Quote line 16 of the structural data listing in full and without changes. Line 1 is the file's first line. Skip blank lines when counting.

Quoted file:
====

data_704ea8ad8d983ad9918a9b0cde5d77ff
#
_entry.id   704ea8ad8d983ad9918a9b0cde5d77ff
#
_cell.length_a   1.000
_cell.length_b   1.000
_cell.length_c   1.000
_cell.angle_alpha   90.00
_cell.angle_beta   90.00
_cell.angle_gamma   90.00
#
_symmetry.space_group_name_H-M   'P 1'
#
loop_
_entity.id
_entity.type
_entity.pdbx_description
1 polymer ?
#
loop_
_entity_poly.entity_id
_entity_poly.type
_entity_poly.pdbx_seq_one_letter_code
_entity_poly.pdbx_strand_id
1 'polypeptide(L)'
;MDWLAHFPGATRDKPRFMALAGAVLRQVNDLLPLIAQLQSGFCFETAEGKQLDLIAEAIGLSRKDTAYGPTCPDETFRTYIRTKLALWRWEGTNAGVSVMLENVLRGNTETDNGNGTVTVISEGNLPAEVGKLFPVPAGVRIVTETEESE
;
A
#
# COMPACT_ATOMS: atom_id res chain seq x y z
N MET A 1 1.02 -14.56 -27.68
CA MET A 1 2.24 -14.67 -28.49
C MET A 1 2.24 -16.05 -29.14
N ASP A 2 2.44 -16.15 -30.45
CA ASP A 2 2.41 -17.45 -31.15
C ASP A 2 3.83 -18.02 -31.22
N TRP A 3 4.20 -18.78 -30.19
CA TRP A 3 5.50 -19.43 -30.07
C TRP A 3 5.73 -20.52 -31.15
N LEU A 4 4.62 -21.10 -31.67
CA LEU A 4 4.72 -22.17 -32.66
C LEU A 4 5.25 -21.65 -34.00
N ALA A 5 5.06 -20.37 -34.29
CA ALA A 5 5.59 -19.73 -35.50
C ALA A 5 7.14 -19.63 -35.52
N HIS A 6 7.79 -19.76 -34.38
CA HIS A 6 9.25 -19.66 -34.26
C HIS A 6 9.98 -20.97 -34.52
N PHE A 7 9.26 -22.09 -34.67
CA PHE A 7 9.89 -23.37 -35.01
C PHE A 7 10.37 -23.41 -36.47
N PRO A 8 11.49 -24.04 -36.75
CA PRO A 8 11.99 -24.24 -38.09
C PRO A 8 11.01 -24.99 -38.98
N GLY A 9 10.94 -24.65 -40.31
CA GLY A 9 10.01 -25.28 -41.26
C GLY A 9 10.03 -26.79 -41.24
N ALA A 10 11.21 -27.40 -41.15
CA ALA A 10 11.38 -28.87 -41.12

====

_entity.type